"The stories are short, easy to read, funny, and a little weird. My favorite selection is "Mrs. Gorf," which I often used as a read-aloud when I worked as a substitute teacher for 2nd or 3rd graders. But I've had 6th and 7th graders who struggle with reading get a kick out of these stories, too. (And Louis Sachar is the award-winning author of Holes!) High 2nd grade reading level."
"Greg's illustrated journal is a perfectly funny and self-centered account of a boy's middle school experience. My favorite funny bit was the Cheese Touch, also the haunted house and school play scenes. Reading level about 3rd. Interest level 4th through 8th; sequels."
"Roald Dahl's nutty humor, but a shorter book, which appeals to reluctant readers. It's about a clever fox and his family and friends who must go to war to defend their homes from some fox-hunting farmers. 3rd grade reading level."
"You'll have to explain some of the British vocabulary and humor, but check out this premise: little creatures place dog poo beneath the feet of adults who have just been mean to kids. (But what if they make a mistake?) See also 2 sequels, Rover Saves Christmas and The Meanwhile Adventures. (3rd)"
"Okay, here's one for the girls! The books in this series are graphic novels about a very fun heroine who struggles with the perils of middle school. The reading level is 2nd/3rd grade, but the books are for girls in 4th-8th. They are by an award-winning author of children's historical fiction and her brother."
"This is the first in the classic Bone series, now reprinted in color in 9 books. Fone Bone and his cousins are thrown out of town, embarking on fantasy/quest-type adventures reminiscent of Lord of the Rings--but funnier. Comics and graphic novels are a great choice for hooking reluctant readers. 2nd/3rd grade reading level, interest much higher."
"There aren't enough fun books for 2nd grade boys, or for 3rd and 4th grade boys who have trouble reading. Lin Oliver's series is about a boy who finds out he has a tiny twin and can shrink himself, too. Look for the sequels."
"Not only are these poems funny (and subversive in a kid way!), they are also small bits of text, so less intimidating. I tell young readers, "Find two poems you like and read them to me." 2nd/3rd grade reading level, interest up to 5th or even higher. See also A Light in the Attic."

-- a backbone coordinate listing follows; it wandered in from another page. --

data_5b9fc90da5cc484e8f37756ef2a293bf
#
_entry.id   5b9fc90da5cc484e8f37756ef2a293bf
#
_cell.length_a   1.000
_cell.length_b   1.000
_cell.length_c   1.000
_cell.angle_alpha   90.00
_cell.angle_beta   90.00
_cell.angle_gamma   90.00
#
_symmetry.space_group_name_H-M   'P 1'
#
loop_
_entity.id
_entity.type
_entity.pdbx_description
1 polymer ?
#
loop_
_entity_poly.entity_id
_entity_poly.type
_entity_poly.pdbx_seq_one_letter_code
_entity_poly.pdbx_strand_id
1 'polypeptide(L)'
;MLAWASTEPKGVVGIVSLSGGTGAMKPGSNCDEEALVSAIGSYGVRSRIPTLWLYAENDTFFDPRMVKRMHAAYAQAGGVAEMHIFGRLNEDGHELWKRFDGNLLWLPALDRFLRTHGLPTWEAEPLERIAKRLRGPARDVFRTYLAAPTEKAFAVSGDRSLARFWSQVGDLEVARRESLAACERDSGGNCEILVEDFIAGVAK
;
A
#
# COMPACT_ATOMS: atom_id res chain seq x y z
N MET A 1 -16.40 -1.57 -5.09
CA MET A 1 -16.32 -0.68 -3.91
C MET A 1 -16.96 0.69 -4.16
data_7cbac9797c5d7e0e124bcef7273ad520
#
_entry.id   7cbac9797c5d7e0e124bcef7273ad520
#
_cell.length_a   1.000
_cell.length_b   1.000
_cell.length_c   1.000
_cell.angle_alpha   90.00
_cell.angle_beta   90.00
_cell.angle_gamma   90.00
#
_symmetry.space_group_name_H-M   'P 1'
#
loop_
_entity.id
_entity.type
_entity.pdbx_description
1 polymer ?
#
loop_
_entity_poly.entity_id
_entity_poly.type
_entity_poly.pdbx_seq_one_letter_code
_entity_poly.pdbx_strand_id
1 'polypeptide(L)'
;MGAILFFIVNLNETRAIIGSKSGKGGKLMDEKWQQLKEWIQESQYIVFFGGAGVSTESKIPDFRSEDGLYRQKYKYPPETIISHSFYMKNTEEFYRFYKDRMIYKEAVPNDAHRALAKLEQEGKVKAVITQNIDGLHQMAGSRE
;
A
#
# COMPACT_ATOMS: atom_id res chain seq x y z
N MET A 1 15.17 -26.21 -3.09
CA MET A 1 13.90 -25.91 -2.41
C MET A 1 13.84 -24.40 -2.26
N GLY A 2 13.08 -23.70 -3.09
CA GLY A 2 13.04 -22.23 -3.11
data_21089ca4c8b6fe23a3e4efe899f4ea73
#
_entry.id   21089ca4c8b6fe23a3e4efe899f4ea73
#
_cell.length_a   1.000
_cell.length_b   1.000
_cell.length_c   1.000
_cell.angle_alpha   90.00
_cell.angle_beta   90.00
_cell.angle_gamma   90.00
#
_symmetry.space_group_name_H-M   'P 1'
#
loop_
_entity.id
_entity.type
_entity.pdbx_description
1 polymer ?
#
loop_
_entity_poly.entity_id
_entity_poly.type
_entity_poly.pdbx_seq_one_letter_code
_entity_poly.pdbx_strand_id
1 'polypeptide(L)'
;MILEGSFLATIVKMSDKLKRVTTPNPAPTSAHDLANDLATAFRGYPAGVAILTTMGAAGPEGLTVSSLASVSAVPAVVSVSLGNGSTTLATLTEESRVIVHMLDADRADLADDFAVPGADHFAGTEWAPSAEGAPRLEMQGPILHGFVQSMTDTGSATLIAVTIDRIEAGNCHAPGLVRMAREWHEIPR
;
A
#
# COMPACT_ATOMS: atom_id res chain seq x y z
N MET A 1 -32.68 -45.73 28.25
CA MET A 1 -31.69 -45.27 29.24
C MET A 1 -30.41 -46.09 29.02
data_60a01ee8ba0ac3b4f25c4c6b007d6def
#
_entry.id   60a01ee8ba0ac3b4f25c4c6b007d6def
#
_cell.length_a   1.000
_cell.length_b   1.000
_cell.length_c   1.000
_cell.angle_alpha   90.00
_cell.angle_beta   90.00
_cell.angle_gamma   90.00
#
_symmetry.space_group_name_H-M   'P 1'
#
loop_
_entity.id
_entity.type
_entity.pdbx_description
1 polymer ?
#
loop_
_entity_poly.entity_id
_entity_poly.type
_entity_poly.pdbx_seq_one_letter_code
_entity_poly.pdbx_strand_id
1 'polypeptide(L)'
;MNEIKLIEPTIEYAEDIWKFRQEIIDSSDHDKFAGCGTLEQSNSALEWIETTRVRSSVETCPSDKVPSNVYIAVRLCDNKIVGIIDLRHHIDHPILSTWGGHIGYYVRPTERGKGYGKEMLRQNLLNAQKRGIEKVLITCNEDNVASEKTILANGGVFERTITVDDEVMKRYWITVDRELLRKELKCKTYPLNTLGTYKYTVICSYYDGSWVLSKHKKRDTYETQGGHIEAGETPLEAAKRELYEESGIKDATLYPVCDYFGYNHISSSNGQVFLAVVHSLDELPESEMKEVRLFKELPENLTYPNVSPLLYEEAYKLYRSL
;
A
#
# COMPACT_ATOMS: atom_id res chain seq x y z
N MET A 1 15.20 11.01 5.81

"I highly recommend these books for boys in 2nd grade--and on up into 6th or 7th grades for reluctant readers. The vocabulary is more advanced than you might think, actually, so your kid may need a little help. He may also start drawing his own comic books."
"A new graphic novel series for the 2nd and 3rd grade crowd--goofy fun with a lunch lady who is secretly fighting for justice using cafeteria-based gadgets. Three kids help her out. (My 8-year-old ADHD student was enthralled.)"
"Flat Stanley is such a friendly book! Stanley gets smashed flat, but he just ends up as a flat kid, otherwise normal. His parents mail him across the country to visit his relatives, among other adventures. About 2nd grade."
"Gail Gibbons writes a lot of wonderful, reader-friendly science books on topics like plants and animals at about a 2nd grade level, but I picked this one partly to point out that yes, getting kids nonfiction books about sports is a good move, too. I know high schoolers who won't crack a book--but they'll read the sports page daily!"
"The title character is a really awful kid, but his exploits are pretty funny. He is contrasted with his perfect little brother in this best-selling British series by an American author. (About a 2nd grade level.)"
"One in a series, Let's-Read-and-Find-Out-Science, that I bought for our school. The books hold interest for 1st and 2nd grade readers as well as for older students who are struggling with reading. They address a range of great science questions, but this food chain book is one of my favorites."
"I am randomly adding a book from this series because I've been hearing how much kids love them, but the quick look I took showed me the writing's kind of bland/predictable. However, the FORMAT is a winner--with colored words, strange fonts, and some rebus-type stuff. I also like the humor. 1st/2nd grade level."
"I've used Bony-Legs with 1st through 8th graders, the older kids being ESL students who couldn't read well in English. ALL of them liked this story of a girl who has an encounter with the terrifying Russian witch, Baba Yaga. The reading level is about 1st grade."
"I recently tried these out on a struggling ESL 3rd grader, and they were just right, plus they made her smile. There are 4 titles so far. A very nice knight becomes a sort of foster parent to three rowdy little dragons."
"Move over, Frog and Toad! A new early chapter book featuring seemingly cool-headed Gollie and impulsive Bink in a series of perfectly funny little adventures about things like buying crazy socks and goldfish envy. High 1st grade level."
"I once taught an illiterate 18-year-old to read using these books (after we built his skills). They are fairly quiet, but they're gently funny. About a 1st grade level, but accessible to older students who can't read well."
"The Fox books make a good follow-up to Frog and Toad and are a bit more rowdy and contemporary. They're written at a high 1st grade level, but will be amusing to upper-elementary students who have trouble with reading."
"I've seen 5-year-olds intimidated by the idea of learning to read become completely enthralled by this one. It's surprisingly long (and episodic), so break it up in chunks. Go slow, only help when needed. Pre-Primer."